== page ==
The invention can be more fully understood by reading the following detailed description together with the accompanying drawings, in which like reference indicators are used to designate like elements, and in which:
The present invention provides authentication methods that make use of analog or digitally produced encoded images. Encoded images are typically embedded in a background or source image and printed on items that may be subject to alteration, falsification or counterfeiting. As used herein, the term “encoded image” refers to an image that is manipulated and/or hidden within a background field or within another image in such a way that when applied or printed, the encoded image cannot be discerned by the human eye without the use of a decoding device. Some encoded images are hidden so that their presence is difficult to discern from a background or primary image. Other encoded images are easily visible but not readable because the image content has been systematically scrambled or otherwise manipulated.
Encoded images of particular significance to the present invention are those that are configured to be optically decoded using a lenticular (or micro-array) lens. Such images take advantage of the ability of the lenticular lens to screen image content based on the lenticule frequency of the lens. These images are typically encoded by one of several methods that involve establishing a regularized periodic pattern having a frequency corresponding to that of the lenticular lens to be used as a decoder, then introducing distortions of the pattern that render the image difficult to discern with the naked eye.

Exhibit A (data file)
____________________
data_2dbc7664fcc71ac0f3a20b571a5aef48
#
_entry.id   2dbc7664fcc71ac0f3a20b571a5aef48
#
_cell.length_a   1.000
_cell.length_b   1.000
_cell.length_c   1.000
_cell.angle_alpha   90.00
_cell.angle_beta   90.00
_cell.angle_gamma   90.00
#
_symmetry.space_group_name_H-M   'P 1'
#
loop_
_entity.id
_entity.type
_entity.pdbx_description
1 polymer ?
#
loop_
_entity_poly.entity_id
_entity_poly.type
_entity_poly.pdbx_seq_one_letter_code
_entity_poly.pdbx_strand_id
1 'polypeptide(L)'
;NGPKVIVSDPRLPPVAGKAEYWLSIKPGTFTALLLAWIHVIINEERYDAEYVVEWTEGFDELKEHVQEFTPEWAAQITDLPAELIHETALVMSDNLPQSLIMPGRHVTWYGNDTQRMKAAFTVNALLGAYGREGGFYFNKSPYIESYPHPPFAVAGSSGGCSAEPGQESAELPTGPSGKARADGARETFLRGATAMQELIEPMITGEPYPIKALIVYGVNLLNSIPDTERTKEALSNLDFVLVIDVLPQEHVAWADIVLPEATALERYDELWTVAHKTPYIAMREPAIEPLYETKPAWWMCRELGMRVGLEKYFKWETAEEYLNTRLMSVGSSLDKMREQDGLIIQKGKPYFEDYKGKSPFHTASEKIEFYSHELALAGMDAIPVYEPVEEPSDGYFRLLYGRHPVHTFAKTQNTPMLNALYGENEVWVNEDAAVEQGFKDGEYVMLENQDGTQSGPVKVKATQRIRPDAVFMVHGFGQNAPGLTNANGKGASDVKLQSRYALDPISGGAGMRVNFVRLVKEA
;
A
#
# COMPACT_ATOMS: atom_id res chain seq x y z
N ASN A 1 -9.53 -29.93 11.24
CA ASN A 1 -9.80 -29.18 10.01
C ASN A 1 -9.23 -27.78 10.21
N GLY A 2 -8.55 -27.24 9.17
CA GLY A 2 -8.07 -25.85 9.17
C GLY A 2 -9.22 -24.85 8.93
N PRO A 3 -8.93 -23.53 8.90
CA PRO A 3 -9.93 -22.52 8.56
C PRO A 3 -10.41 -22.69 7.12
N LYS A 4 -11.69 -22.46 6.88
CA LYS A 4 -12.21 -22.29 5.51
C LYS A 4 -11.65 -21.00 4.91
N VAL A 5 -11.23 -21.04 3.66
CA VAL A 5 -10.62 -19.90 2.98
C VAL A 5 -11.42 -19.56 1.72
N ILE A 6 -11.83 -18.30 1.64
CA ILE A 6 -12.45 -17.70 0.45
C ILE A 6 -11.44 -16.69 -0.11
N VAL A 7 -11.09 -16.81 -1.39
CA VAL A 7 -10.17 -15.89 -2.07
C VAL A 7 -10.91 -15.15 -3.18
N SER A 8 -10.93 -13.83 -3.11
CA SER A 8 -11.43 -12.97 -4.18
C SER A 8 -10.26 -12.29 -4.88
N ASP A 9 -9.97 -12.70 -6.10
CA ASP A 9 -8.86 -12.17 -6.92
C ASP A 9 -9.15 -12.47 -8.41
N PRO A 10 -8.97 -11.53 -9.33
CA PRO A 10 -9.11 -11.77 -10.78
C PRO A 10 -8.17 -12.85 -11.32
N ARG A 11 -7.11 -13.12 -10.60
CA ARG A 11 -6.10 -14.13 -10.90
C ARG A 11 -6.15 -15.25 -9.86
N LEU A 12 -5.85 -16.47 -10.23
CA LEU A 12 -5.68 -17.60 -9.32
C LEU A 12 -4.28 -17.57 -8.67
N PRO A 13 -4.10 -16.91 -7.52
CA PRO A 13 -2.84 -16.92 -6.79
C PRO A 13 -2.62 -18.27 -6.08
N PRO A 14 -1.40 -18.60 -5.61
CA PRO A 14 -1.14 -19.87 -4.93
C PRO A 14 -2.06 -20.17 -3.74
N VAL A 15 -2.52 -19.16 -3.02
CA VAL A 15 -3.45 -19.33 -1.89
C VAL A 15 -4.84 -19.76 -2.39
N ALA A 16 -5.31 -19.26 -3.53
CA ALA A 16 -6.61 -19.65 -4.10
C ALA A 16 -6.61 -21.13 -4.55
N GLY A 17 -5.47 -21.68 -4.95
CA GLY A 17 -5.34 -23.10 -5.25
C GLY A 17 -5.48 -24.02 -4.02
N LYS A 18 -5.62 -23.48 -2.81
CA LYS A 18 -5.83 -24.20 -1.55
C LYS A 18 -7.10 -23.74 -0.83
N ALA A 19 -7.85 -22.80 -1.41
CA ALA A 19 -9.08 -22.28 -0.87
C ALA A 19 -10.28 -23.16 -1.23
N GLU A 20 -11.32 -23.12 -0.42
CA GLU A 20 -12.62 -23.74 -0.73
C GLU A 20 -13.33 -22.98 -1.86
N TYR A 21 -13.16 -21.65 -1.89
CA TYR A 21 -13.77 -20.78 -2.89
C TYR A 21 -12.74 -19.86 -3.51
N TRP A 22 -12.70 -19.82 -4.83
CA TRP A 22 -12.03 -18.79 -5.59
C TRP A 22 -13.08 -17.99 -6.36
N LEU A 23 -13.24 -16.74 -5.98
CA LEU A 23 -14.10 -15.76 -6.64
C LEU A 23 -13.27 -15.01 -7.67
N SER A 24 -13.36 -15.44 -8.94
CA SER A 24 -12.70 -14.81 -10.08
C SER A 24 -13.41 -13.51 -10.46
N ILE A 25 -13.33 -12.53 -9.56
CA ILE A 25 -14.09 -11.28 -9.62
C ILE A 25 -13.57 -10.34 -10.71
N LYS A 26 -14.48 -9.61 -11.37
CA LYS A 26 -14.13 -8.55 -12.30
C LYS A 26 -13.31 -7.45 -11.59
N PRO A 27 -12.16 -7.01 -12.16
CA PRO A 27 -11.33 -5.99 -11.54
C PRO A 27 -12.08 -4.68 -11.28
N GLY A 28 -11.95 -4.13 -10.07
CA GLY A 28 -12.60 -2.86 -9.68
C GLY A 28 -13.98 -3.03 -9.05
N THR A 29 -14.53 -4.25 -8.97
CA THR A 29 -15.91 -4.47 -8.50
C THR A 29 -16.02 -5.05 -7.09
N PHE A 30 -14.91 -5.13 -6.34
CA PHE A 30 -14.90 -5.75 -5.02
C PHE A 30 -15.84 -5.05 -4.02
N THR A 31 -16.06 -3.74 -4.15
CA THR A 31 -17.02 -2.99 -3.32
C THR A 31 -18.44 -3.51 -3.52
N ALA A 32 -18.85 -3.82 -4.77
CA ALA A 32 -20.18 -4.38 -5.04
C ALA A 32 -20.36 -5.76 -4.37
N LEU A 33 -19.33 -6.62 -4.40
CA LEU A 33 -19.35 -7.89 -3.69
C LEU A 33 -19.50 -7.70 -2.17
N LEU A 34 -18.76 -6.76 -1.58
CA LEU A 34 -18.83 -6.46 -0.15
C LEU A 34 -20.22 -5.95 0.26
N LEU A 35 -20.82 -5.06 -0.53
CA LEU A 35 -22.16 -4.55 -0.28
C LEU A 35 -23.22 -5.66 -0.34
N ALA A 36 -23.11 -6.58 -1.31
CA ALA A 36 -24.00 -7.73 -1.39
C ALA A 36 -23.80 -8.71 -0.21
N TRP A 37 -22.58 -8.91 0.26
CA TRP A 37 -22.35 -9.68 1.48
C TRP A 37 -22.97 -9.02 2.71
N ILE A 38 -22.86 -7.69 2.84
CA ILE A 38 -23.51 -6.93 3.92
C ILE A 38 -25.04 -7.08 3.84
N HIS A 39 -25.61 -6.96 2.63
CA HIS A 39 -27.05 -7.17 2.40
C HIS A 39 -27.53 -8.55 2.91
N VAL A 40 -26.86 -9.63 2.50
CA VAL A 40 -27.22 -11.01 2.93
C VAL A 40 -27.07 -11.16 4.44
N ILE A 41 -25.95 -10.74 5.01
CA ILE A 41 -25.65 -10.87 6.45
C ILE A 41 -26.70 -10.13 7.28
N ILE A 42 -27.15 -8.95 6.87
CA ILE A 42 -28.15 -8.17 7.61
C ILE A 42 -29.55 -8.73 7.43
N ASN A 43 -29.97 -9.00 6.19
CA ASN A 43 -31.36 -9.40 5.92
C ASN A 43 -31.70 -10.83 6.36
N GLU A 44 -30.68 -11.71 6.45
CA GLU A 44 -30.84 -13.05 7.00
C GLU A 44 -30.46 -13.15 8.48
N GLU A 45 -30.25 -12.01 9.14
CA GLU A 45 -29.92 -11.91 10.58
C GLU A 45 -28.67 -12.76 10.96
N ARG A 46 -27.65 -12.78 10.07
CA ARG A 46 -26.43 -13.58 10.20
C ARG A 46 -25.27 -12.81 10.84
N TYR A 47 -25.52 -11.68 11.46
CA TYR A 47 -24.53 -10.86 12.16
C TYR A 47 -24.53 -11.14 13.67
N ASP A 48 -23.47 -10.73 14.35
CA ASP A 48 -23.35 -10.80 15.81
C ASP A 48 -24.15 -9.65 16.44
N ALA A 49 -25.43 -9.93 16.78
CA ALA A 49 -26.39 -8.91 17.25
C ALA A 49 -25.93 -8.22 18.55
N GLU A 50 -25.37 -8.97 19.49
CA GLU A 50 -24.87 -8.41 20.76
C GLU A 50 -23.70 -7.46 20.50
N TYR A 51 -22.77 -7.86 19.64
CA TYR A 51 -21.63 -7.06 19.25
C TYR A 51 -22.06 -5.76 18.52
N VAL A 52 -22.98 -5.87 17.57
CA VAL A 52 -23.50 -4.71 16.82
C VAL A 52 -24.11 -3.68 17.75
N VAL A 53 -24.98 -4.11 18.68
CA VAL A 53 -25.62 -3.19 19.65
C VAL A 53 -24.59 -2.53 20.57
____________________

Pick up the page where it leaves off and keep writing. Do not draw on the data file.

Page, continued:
Digitally encoded images can be embedded into a background or into other images so that the mere presence of the encoded image is difficult to discern. With reference to